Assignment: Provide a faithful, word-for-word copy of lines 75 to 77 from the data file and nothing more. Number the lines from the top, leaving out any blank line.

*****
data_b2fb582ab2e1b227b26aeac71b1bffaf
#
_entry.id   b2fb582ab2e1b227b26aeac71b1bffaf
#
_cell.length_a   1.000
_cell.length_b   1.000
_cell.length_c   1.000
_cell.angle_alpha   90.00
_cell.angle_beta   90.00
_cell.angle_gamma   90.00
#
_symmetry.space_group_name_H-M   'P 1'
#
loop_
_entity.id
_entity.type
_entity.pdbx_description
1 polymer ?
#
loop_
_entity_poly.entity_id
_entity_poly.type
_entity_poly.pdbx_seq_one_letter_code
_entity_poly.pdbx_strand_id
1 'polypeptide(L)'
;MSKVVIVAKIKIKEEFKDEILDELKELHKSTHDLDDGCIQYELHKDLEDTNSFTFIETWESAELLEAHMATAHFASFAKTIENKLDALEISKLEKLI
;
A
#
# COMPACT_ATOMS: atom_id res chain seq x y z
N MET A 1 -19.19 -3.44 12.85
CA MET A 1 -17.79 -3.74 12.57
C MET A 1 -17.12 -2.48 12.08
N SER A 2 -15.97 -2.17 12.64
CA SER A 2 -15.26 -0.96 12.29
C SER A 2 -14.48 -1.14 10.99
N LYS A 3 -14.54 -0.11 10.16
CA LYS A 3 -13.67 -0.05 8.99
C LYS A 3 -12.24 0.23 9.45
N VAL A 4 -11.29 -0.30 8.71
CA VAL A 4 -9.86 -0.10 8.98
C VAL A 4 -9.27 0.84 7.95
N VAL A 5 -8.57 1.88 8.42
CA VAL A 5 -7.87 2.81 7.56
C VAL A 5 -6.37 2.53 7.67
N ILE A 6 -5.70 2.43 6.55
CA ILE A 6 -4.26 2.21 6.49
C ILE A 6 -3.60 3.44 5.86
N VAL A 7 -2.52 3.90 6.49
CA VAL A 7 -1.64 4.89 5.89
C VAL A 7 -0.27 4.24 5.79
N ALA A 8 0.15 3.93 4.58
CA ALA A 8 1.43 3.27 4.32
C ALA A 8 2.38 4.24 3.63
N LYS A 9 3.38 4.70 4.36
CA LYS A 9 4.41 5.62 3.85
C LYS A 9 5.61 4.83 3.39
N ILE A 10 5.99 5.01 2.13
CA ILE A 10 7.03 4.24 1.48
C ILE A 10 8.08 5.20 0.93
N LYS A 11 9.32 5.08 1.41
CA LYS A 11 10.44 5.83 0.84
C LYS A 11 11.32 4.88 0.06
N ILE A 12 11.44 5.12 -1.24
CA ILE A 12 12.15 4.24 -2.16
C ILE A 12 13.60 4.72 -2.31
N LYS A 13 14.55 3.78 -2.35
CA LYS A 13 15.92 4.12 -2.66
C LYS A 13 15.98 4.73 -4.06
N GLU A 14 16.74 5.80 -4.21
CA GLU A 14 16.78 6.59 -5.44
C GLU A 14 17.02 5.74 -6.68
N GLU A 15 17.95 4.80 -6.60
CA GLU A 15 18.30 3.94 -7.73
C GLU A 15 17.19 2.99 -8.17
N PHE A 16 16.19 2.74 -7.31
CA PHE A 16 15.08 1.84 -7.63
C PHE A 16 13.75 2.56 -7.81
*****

C GLU A 15 17.19 2.99 -8.17
N PHE A 16 16.19 2.74 -7.31
CA PHE A 16 15.08 1.84 -7.63